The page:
Home » Sections » Arts » Culture X forum for intercultural artistic expressions

Culture X forum for intercultural artistic expressions

By Adam Hughes

Section: Arts

April 24, 2009

Let’s be honest. The past month hasn’t been good for intercultural relations at Brandeis.

The challenge to the Racial Minority Union Senate position went to the Union Judiciary, and it’s put the questions, “What consitutes discrimination?” and “Does racism exist at Brandeis?” on everyone’s mind. The proposed elimination of the African and African-American Studies Department is making us reassess what the Ford Hall takeover 40 years ago really means and if we have forgotten the lessons it taught us. Regardless of where you stand on these issues, it’s obvious that diversity issues are getting more attention than they have in a while. And while this isn’t a bad thing by itself, too much of the dialogue has been destructive rather than constructive.

But I hope people don’t forget the many success stories in light of these debates. The reason why we heard so little about intercultural interactions until the recent controversies is that so many different groups had been focusing more on creating connections, and while positive dialogue doesn’t get people talking the way arguments do, it does create a healthier campus environment. In February, the Brandeis Orthodox Organization and the Brandeis Black Student Organization held a very successful identity discussion. Several weeks ago, Brandeis Hillel and the Brandeis Muslim Student Association collaborated on the interfaith JAM Session. And on April 4th, the entire Brandeis community gathered for Intercultural Center’s flagship event and one of the most popular shows at Brandeis: Culture X.

Make no mistake about it, Culture X was massively successful yet again. Not only was the entire Levin Ballroom packed as tightly as it could be, but the organizers had to announce that all tickets were gone a full three days before the event. As usual, almost all of the ICC clubs participated, along with seemingly unrelated groups like the Brandeis Swingers that nonetheless add to the incredible diversity of the show. Most importantly, Culture X was again an entertaining, enjoyable spectacle infused with the obvious hard work and passion that every group brought to its performance.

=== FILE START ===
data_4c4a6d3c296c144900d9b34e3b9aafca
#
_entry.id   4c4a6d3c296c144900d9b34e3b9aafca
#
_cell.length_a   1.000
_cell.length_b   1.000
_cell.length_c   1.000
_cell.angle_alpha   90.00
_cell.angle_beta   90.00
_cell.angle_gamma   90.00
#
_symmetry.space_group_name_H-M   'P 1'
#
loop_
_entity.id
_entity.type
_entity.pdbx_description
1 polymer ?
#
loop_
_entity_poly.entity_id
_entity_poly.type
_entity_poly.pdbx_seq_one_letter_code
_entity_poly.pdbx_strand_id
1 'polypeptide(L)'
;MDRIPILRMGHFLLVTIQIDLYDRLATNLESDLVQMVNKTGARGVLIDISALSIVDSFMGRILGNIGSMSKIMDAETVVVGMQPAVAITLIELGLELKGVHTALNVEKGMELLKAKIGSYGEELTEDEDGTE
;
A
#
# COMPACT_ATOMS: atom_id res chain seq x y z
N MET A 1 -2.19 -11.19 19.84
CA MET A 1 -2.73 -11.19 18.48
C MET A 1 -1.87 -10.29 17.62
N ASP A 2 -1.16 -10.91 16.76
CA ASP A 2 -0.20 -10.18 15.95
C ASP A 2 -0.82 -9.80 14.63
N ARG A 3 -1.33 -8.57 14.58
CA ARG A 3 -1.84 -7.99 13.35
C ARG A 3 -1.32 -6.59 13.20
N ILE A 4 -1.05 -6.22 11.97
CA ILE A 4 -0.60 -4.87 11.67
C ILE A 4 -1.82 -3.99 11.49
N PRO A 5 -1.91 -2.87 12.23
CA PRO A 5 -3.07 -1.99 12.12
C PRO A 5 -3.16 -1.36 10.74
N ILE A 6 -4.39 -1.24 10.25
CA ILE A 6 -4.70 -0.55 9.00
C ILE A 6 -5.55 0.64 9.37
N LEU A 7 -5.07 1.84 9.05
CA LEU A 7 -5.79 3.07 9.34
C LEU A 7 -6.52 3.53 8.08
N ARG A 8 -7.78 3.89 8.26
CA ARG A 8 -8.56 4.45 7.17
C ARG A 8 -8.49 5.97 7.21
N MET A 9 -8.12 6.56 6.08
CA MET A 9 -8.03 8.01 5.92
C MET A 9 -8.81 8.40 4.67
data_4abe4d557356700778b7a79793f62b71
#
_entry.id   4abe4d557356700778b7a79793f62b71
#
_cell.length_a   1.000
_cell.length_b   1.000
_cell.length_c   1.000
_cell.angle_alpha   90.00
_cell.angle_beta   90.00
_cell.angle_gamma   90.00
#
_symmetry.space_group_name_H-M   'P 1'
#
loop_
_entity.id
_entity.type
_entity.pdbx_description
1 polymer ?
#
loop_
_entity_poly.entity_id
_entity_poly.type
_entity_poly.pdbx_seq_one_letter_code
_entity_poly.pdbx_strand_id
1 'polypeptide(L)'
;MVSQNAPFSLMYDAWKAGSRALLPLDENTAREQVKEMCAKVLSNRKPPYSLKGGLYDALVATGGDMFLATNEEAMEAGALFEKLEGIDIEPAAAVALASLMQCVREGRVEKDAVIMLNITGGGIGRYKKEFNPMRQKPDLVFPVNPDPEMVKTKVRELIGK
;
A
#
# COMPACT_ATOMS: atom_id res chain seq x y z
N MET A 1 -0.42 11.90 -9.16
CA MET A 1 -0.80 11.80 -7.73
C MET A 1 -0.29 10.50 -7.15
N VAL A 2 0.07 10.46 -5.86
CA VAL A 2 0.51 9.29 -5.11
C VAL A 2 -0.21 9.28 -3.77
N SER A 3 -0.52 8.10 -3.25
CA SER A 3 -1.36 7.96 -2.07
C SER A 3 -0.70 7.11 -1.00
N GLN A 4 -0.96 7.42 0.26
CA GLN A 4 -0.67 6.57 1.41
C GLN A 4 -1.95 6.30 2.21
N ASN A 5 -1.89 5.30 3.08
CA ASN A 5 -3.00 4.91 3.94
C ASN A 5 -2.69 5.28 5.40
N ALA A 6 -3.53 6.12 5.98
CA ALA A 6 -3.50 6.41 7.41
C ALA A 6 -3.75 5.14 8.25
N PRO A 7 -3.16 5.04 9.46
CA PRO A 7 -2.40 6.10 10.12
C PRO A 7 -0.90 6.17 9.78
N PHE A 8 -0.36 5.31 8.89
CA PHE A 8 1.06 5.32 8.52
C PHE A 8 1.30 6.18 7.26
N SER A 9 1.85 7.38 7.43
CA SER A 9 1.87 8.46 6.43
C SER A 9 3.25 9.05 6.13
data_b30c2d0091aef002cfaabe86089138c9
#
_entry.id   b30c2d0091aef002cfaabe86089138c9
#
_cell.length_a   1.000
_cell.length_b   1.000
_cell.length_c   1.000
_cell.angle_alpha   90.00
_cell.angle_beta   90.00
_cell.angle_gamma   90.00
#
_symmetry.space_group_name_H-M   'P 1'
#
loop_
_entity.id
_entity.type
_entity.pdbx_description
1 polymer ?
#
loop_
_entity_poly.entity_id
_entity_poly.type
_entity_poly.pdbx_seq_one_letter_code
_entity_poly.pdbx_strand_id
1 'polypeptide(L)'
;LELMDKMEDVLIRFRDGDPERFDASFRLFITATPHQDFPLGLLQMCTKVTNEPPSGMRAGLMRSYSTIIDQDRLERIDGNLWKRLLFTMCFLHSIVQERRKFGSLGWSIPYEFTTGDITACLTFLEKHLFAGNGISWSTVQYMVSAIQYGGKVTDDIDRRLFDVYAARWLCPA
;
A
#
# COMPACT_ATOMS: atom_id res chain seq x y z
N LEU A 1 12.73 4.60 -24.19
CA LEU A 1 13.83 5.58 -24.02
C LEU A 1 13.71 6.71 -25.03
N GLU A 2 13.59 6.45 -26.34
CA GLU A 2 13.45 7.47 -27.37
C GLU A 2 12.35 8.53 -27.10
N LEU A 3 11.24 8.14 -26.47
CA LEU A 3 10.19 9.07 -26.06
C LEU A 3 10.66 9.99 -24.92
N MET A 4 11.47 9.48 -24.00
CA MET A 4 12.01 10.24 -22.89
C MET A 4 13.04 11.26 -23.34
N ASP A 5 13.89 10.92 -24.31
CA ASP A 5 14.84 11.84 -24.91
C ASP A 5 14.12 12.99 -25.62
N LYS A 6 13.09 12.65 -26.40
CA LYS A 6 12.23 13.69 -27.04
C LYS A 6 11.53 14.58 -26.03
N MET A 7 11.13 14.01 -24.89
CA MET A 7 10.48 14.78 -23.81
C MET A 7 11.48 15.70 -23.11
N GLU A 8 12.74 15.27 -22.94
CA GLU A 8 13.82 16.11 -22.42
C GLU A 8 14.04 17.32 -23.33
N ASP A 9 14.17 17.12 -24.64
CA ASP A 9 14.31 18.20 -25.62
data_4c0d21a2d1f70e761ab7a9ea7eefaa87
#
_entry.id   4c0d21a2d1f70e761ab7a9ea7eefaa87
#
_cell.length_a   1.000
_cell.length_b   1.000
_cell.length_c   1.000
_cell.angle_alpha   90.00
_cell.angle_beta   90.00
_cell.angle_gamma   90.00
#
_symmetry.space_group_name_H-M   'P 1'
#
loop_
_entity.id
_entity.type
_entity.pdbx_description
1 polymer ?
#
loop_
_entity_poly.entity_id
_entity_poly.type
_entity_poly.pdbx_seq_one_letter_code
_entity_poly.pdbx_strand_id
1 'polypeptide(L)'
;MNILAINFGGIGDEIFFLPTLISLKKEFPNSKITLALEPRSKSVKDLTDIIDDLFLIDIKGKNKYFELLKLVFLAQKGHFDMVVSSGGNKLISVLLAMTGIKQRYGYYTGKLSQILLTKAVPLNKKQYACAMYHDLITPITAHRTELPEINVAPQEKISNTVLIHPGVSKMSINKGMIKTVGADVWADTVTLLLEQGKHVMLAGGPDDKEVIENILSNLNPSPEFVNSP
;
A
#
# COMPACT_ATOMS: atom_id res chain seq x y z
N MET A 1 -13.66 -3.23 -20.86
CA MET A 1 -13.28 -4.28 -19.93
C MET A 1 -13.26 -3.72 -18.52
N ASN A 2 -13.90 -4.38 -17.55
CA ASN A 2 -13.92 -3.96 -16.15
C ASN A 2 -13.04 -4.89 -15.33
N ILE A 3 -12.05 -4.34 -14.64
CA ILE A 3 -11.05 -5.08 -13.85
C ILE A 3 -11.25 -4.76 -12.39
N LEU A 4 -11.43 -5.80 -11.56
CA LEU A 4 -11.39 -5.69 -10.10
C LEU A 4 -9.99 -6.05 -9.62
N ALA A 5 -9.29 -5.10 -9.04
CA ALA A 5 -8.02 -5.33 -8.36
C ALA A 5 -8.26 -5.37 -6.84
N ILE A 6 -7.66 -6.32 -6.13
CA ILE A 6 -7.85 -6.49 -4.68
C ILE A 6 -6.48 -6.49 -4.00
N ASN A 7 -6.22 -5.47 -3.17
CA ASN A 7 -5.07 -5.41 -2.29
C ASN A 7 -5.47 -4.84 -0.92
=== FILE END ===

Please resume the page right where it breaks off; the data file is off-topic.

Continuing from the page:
People wouldn’t put in this effort or turn out in these numbers if there wasn’t a genuine desire for intercultural involvement on this campus. This is the energy we need to harness to build on the steps towards community building that have already been taken.

Rise Up! That was the theme of this year’s show. As the organizers explained via Facebook, “By working together, while celebrating and embracing the diverse identities that make-up the world, there is hope that we can rise above the odds and overcome any barriers that have been imposed on us. Through our talents and passions, we need to come together as one and rise up in an effort to create a new found hope!”. And they made this call much more than just empty sloganeering. By partnering with Live Campus 2009, a nationwide poverty-reduction program led by the Millenium Campus Network, Culture X became a mechansim for fundraising and positive social action as well as a show.

As for the show itself, I definitely had my favorite moments, but if I listed them, I’m sure I would forget something deserving. It never ceases to amaze me how many talented people we have at Brandeis in so many different performing arts. The organization was great for such an involved event, and there were no major technical difficulties. Yeah, the show was on the long side, and yeah, Levin was a few degrees warmer then everyone’s comfort level, but to fix those problems, you’d have to limit participants and audience members. It would clash with the message of togetherness; it’s better just to dismiss the temperature and the length as part of the show’s charm.

Overall, Culture X is a pretty good model for the perfect campus event. It brings the Brandeis community together over important campus issues, it spreads awareness and calls for action in a greater social context, and it lets everyone have a damn fun time while doing it. If we can keep the Culture X, Rise Up spirit in all of our intercultural dialogue, our community will be better off for it.

Menu Title